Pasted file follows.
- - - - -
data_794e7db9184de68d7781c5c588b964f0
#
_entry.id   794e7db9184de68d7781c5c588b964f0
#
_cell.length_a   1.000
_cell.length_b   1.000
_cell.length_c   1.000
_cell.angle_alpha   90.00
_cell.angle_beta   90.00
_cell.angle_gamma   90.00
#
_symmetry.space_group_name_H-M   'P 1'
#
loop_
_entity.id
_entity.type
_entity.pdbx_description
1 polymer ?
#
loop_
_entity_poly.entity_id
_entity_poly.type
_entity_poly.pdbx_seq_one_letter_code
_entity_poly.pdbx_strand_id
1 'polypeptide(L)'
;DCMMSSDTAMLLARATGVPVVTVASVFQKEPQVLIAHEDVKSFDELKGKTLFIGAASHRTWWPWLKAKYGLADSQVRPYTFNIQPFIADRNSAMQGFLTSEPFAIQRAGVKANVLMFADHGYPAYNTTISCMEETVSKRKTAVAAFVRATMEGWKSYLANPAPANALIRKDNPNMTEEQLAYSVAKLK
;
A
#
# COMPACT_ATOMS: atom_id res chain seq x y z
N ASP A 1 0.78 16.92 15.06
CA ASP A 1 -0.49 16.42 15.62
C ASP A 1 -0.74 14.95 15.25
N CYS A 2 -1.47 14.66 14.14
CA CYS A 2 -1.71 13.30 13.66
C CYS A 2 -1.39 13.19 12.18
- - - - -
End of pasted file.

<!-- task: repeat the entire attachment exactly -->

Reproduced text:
data_794e7db9184de68d7781c5c588b964f0
#
_entry.id   794e7db9184de68d7781c5c588b964f0
#
_cell.length_a   1.000
_cell.length_b   1.000
_cell.length_c   1.000
_cell.angle_alpha   90.00
_cell.angle_beta   90.00
_cell.angle_gamma   90.00
#
_symmetry.space_group_name_H-M   'P 1'
#
loop_
_entity.id
_entity.type
_entity.pdbx_description
1 polymer ?
#
loop_
_entity_poly.entity_id
_entity_poly.type
_entity_poly.pdbx_seq_one_letter_code
_entity_poly.pdbx_strand_id
1 'polypeptide(L)'
;DCMMSSDTAMLLARATGVPVVTVASVFQKEPQVLIAHEDVKSFDELKGKTLFIGAASHRTWWPWLKAKYGLADSQVRPYTFNIQPFIADRNSAMQGFLTSEPFAIQRAGVKANVLMFADHGYPAYNTTISCMEETVSKRKTAVAAFVRATMEGWKSYLANPAPANALIRKDNPNMTEEQLAYSVAKLK
;
A
#
# COMPACT_ATOMS: atom_id res chain seq x y z
N ASP A 1 0.78 16.92 15.06
CA ASP A 1 -0.49 16.42 15.62
C ASP A 1 -0.74 14.95 15.25
N CYS A 2 -1.47 14.66 14.14
CA CYS A 2 -1.71 13.30 13.66
C CYS A 2 -1.39 13.19 12.18